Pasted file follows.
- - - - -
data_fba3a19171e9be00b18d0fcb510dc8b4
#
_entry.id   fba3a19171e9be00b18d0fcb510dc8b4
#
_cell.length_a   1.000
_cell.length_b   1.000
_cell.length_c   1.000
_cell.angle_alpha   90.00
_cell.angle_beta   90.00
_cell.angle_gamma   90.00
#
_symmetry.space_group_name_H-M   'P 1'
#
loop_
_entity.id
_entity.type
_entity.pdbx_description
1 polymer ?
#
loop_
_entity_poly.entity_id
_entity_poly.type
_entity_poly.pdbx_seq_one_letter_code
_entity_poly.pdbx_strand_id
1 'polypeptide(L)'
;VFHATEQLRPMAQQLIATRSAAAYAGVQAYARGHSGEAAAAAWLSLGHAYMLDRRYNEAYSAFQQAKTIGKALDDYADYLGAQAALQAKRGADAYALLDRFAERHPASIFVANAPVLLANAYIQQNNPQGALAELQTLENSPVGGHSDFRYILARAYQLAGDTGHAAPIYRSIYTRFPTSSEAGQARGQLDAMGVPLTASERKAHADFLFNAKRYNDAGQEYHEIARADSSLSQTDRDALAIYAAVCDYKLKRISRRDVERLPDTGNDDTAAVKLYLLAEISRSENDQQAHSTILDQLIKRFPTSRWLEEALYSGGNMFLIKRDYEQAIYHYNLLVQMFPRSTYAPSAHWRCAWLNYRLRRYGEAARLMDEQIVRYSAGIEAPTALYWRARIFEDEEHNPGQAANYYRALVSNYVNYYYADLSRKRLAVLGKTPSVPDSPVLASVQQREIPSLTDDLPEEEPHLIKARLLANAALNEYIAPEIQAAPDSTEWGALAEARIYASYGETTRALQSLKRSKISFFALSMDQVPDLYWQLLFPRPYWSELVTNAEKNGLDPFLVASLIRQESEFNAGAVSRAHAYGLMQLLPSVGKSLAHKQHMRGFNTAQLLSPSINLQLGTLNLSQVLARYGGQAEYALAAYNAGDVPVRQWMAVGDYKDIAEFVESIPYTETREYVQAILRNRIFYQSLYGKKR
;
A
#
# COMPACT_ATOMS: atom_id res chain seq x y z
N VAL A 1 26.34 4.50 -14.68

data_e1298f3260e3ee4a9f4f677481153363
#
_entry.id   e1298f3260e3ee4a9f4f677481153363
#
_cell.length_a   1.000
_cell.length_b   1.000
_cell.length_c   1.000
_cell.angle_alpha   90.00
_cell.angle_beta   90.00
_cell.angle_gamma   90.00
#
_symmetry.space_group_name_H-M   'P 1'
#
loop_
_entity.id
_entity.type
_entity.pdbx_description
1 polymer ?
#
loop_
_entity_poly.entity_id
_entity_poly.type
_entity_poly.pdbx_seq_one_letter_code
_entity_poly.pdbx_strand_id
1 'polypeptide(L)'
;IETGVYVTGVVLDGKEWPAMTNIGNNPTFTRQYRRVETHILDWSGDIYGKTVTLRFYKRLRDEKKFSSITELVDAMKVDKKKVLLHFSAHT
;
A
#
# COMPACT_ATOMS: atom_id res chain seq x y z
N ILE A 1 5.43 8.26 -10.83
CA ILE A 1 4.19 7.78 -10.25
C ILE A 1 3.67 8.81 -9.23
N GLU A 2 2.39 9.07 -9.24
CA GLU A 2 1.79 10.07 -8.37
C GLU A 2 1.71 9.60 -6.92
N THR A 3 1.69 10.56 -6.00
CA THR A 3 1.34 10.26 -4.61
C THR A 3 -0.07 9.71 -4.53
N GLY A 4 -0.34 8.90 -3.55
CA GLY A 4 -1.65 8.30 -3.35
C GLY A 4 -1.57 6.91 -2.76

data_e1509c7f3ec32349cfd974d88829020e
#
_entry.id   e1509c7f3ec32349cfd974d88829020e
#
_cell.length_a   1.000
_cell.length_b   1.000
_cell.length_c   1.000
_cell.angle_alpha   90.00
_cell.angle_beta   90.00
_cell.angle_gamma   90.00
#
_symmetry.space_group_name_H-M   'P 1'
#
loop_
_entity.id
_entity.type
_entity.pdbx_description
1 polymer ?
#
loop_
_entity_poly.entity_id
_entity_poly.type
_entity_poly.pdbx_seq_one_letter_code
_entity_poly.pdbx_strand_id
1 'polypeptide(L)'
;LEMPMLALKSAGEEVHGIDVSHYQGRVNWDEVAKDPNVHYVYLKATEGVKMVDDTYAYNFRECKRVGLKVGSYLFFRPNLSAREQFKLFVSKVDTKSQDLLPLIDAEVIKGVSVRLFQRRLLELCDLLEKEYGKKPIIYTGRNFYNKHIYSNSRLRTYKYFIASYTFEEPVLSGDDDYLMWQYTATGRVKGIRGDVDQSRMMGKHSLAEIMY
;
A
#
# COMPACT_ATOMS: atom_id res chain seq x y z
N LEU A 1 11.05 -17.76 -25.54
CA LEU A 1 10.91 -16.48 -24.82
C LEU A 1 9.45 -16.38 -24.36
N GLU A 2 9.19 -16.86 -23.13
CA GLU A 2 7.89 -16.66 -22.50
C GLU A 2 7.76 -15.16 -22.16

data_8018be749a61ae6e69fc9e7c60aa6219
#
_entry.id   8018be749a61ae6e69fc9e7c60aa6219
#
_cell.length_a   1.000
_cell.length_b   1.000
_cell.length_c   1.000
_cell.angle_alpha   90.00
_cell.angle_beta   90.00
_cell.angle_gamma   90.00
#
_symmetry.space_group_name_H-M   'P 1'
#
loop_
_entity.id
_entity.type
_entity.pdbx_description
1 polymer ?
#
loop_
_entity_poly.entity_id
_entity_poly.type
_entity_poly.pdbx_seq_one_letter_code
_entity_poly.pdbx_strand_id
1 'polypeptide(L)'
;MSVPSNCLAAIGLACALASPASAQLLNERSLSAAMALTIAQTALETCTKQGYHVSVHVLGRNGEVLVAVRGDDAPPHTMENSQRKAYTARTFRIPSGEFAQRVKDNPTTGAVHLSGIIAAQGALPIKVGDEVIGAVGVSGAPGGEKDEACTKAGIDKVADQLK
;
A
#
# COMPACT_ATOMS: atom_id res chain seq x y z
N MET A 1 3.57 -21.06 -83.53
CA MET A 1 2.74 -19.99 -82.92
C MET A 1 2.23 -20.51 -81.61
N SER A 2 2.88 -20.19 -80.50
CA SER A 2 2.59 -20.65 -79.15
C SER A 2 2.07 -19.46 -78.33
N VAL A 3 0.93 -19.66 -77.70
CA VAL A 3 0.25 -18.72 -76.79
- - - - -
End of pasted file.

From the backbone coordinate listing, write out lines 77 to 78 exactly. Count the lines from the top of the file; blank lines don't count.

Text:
#
_cell.length_a   1.000